Trump said he knew "nothing" about the alleged Kyiv call from Sondland.
Impeachment investigators are interviewing Holmes, the Taylor aide, on Friday, while Sondland is set to testify before the impeachment inquiry next Wednesday. Sondland has already testified for hours in private behind closed doors, telling investigators that he told an aide to Zelenskiy that Ukraine would not get the military assistance unless the Ukrainian leader promised publicly that it would initiate the Biden investigations.
Trump at one point called Sondland a "'great American," but after he revised his testimony to say there were conditions on the Ukraine aid, Trump contended, "I hardly know the gentleman."
Trump has denied a quid pro quo with Zelenskiy - release of the military aid in exchange for the Biden investigations - and described his July 25 call with Zelenskiy as "perfect." After a 55-day delay, Trump released the military assistance on Sept. 11 without Ukraine undertaking the Biden investigations.
Trump's Republican supporters say the fact that he released the aid without Ukraine investigating the Bidens is prime evidence there was no quid pro quo. They also pointed to the testimony from Taylor and George Kent, the State Department's top Ukraine overseer, that they have had no personal interactions with Trump during the months that the Ukraine drama has played out.
Trump called the diplomats "NEVER TRUMPERS," but both denied the characterization and cited their long service in the diplomatic corps under both Republican and Democratic presidents.
The House Intelligence Committee is now turning its attention to Friday's testimony from Marie Yovanovitch, a former U.S. ambassador to Kyiv who was ousted from her posting earlier this year by the Trump administration months before her tour of duty was set to end.
Her dismissal, according to career diplomats who watched helplessly as it unfolded, came after Giuliani, Trump's personal attorney he had assigned to oversee Ukraine affairs outside normal State Department channels, pushed for her removal, viewing her as an impediment to getting Ukraine to undertake the Biden investigations.
Trump called Yovanovitch "bad news" in his July call with Zelenskiy.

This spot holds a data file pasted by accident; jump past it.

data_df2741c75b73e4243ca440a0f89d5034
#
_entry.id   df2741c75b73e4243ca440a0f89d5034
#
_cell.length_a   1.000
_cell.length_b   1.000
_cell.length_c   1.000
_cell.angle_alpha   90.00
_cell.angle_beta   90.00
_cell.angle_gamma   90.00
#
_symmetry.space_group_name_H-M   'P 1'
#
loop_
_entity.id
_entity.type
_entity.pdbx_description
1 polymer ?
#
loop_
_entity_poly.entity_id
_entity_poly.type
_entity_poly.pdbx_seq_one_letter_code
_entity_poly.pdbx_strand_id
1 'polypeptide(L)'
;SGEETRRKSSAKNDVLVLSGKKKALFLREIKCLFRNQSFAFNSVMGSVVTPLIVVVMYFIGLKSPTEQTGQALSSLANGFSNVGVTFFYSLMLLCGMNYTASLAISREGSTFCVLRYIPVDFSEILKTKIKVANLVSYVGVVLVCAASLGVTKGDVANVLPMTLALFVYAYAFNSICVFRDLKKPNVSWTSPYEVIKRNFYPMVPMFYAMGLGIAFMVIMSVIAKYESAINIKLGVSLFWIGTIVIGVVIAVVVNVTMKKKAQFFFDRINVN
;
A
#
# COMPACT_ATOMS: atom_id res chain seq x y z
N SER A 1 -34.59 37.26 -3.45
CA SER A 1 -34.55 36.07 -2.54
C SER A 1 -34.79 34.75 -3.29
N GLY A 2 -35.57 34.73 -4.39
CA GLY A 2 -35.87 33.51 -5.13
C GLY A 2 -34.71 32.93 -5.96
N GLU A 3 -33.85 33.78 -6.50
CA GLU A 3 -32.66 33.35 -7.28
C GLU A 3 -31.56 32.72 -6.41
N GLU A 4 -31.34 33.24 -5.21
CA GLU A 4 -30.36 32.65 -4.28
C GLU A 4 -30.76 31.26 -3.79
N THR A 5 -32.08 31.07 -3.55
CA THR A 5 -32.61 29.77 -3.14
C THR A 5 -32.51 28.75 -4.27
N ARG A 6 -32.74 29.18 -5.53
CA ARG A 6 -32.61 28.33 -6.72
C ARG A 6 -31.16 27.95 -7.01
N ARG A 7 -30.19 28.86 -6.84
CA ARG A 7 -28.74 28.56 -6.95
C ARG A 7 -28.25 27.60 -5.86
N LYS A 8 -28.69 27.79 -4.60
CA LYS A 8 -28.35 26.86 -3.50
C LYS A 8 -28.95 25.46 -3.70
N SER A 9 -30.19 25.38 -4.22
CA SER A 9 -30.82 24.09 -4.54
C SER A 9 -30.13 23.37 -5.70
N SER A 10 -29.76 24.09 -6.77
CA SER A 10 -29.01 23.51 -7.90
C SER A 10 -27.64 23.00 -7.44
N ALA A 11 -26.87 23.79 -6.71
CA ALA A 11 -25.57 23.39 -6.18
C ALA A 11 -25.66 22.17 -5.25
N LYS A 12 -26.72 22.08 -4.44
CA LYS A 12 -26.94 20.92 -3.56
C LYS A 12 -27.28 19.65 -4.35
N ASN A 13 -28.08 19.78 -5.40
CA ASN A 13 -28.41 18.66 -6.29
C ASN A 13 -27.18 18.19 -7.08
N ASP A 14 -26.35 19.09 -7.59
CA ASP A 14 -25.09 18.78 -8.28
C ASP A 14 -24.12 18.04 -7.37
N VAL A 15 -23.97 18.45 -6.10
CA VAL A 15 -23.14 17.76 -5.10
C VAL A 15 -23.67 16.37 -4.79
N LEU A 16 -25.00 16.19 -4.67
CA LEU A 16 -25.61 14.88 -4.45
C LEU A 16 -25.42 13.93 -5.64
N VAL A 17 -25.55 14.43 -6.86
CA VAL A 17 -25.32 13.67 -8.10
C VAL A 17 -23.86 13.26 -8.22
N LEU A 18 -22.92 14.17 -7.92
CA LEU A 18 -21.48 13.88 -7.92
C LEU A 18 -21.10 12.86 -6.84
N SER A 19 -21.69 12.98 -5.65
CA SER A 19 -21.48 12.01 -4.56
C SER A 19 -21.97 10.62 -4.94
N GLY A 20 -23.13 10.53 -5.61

Next week, the impeachment panel is calling eight more witnesses, including two on Tuesday who listened in as Trump talked with Zelenskiy -- Lt. Col. Alexander Vindman, who serves as director for European affairs on the White House's National Security Council, and Jennifer Williams, a foreign affairs aide to Vice President Mike Pence.
Political analysts in Washington say the Trump impeachment drama could last for several months. If Trump is impeached by a simple majority in the House, perhaps by the end of the year as appears possible, a trial would be held in January in the Republican-majority Senate, where a two-thirds vote would be needed for his conviction and removal from office.
The time frame could bump up against the first Democratic party presidential nominating contests starting in February, when voters will begin voting on who they want to oppose Trump when he seeks a second four-year term in the November 2020 national election. Six Democratic senators are among those running for the party's presidential nomination, but could be forced to stay in Washington to sit as jurors in the 100-member Senate as it decides Trump's fate, rather than campaign full-time for the presidency.
Trump's removal remains unlikely, with at least 20 Republicans needed to turn against him and vote for his conviction. To date, while a small number of Republicans have criticized Trump for his actions on Ukraine, no Republican senator has called for his removal from office via impeachment, a drastic action that has never occurred in U.S. history.